National-level hijacking in Belarus has far-reaching implications

Belarus forced a MiG-29 fighter jet to land a Ryanair flight FR 4978 from Athens, Greece, to Vilnius, Lithuania, while passing through Belarusian airspace under the pretext of a “bomb threat”. When the plane landed at the airport in the Belarusian capital Minsk, the authorities arrested Roman Protasevich, a 26-year-old exiled Polish opposition activist.

After the landing, of course, no bombs were found on the plane, and most of the passengers were released to continue their flight. The Lithuanian president even said that the Belarusian regime has posed a threat to international civil aviation and will discuss the request for NATO and EU intervention at the EU summit in Brussels; while the British and French foreign ministers also stated that the EU and relevant countries should make a strong and consistent response.

As a landlocked country, the territory of Belarus is surrounded by several countries; except for Russia in the east and Ukraine in the south, the rest are surrounded by EU countries, including Poland in the west, Lithuania in the northwest and Latvia in the north; since Ukraine is almost in tune with the EU countries due to the war with Russia over the eastern territories, if the EU countries decide to block the airspace in retaliation Therefore, if the EU countries decide to block the airspace in retaliation, all the external traffic of Belarus will be left only by the Russian route, even if they have to fly around the Arctic route or the Mediterranean Sea in order to fly westward; therefore, for the EU, the problem is not whether there is a way to sanction, but to what extent it can be done.

For the EU, will sanctions against Belarus lead to retaliation from countries that support Belarus – such as Russia? This may be a reason to restrain the EU; however, if the EU’s countermeasures are too weak, it may cause another problem – will other countries follow the practice of Belarus and send warplanes to hijack civil aircraft with their own government’s hated targets in the future? However, if the country doing this is a country with a large territory such as Russia or China, it will certainly have a serious impact on international aviation and, more importantly, on the economy, which is currently affected by the epidemic.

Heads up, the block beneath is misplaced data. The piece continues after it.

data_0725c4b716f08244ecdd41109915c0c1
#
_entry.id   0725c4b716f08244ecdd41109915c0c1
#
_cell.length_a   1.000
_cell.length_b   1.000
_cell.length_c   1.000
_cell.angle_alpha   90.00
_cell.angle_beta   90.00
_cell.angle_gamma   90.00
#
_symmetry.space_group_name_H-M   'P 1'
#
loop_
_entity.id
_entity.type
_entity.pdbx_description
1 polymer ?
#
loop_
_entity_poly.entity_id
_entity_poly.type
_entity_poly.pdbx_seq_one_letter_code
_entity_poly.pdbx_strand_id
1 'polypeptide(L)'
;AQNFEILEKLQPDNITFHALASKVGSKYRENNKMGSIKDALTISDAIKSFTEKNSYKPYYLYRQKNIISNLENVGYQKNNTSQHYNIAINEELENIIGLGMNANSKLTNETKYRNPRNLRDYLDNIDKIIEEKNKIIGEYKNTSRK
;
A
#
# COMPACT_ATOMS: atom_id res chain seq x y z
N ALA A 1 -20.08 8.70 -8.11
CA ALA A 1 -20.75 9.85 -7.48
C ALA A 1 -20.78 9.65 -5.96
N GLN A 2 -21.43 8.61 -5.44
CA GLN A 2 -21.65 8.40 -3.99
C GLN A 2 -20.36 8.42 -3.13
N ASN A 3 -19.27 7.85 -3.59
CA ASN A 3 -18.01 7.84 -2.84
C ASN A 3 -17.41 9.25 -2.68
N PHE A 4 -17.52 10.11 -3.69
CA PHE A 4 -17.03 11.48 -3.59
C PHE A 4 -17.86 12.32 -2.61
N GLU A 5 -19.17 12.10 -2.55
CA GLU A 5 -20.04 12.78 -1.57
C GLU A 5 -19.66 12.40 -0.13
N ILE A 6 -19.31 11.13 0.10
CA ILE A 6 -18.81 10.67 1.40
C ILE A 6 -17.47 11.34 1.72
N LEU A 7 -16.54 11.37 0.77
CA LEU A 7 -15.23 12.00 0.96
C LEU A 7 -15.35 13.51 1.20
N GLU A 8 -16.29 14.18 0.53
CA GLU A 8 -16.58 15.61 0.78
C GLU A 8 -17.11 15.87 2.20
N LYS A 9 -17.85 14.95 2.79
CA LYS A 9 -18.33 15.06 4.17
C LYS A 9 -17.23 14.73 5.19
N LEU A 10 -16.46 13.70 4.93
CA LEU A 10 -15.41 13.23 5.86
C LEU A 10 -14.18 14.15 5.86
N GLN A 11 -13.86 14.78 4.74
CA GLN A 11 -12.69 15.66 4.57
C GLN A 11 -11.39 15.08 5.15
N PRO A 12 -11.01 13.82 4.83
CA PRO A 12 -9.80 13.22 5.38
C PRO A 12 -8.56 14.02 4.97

For example, Wang Jingyu, a 19-year-old Chongqing man wanted by the Chinese Communist Party for questioning the Chinese government’s official account of the death toll of soldiers killed on the Sino-Indian border, was arrested by police in the United Arab Emirates on April 6 while on a connecting flight to New York in Dubai, and was extradited to China for trial. According to the person concerned, the UAE authorities first accused him of “insulting their religious culture” a few years ago, and then suddenly said that the complainant “withdrew the accusation”, but just to extradite him back to China to stand trial; if the number of people killed or injured can also be questioned, it is possible to go to great lengths to catch him. If it is possible to go to the trouble of arresting the number of dead and wounded, will it be more serious to send warplanes to crash land a civilian plane carrying dissidents in the future?

Therefore, if the “Belarus model” can be sanctioned only slightly, and if all countries follow the example of Belarus in the future, sending warplanes to intercept civil aircraft at every turn, force landing them and then arresting the thorn in the side of their governments or dissidents, then the international aviation order will definitely be in chaos, and civil aircraft may even be crashed or shot down due to miscommunication or misunderstanding. As European leaders say, this is “national terrorism” and must be borne in mind.